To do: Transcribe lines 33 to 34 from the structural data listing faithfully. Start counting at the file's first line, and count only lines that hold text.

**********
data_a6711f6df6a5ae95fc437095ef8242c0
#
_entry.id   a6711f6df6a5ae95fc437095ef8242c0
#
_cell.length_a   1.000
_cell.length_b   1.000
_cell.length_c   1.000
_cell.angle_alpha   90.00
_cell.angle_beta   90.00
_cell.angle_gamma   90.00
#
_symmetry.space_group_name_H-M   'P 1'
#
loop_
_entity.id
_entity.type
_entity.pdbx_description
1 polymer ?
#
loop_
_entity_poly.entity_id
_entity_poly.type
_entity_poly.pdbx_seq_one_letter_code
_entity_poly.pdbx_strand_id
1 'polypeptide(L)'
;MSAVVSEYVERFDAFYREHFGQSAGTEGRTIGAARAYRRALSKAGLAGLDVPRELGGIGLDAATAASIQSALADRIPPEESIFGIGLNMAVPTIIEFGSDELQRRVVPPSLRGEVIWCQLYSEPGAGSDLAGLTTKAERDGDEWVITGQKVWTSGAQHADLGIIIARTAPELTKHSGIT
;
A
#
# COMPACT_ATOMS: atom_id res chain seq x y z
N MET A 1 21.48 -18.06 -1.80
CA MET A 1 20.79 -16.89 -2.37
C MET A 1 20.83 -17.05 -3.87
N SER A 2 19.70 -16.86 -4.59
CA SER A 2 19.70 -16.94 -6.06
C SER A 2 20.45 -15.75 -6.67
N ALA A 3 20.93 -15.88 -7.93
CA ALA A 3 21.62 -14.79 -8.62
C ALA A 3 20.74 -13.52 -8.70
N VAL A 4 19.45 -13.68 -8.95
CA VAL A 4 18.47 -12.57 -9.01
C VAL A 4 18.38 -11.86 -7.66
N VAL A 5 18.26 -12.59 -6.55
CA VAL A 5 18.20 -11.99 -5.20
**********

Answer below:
C MET A 1 20.83 -17.05 -3.87
N SER A 2 19.70 -16.86 -4.59